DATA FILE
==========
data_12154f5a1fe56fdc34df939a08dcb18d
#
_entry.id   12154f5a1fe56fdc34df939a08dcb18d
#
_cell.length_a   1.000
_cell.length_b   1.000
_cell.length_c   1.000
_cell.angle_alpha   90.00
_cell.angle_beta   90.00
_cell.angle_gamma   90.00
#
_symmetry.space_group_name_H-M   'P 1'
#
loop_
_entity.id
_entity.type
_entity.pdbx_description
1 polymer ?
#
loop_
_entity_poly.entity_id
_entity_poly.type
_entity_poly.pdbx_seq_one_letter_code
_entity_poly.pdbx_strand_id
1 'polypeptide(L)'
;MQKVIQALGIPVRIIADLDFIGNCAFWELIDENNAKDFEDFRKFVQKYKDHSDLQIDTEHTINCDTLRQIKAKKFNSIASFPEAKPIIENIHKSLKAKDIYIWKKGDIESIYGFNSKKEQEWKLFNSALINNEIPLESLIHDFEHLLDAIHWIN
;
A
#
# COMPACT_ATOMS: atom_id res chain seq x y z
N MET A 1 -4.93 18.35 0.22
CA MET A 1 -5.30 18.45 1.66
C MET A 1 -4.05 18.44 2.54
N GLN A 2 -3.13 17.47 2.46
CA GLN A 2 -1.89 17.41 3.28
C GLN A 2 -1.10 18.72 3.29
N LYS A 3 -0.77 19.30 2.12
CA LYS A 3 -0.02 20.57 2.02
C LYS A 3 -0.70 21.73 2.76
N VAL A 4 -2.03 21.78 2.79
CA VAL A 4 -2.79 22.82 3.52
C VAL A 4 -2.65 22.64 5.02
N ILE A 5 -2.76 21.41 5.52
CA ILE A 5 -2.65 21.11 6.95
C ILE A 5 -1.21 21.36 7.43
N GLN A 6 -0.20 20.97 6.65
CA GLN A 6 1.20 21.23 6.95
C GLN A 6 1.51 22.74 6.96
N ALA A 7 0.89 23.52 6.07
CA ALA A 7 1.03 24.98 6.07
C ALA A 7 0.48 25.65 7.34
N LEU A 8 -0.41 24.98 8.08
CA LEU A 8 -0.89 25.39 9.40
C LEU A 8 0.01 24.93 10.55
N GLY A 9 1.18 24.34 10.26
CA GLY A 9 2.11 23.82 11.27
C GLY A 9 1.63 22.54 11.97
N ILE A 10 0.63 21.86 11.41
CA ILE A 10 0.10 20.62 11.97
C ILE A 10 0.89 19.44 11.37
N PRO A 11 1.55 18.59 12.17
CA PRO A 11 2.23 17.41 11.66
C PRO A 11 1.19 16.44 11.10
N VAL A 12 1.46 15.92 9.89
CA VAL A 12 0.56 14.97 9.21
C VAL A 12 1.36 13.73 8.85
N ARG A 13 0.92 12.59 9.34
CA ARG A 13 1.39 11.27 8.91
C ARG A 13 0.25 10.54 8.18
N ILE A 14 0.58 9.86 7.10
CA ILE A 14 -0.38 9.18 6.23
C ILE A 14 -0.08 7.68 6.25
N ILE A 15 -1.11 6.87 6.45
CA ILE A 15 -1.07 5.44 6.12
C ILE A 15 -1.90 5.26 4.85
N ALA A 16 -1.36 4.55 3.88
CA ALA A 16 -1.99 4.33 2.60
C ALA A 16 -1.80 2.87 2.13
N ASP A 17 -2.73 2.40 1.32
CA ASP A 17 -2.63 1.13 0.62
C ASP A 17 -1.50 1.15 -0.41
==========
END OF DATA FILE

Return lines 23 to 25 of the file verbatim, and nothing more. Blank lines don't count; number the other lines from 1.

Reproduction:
_entity_poly.pdbx_seq_one_letter_code
_entity_poly.pdbx_strand_id
1 'polypeptide(L)'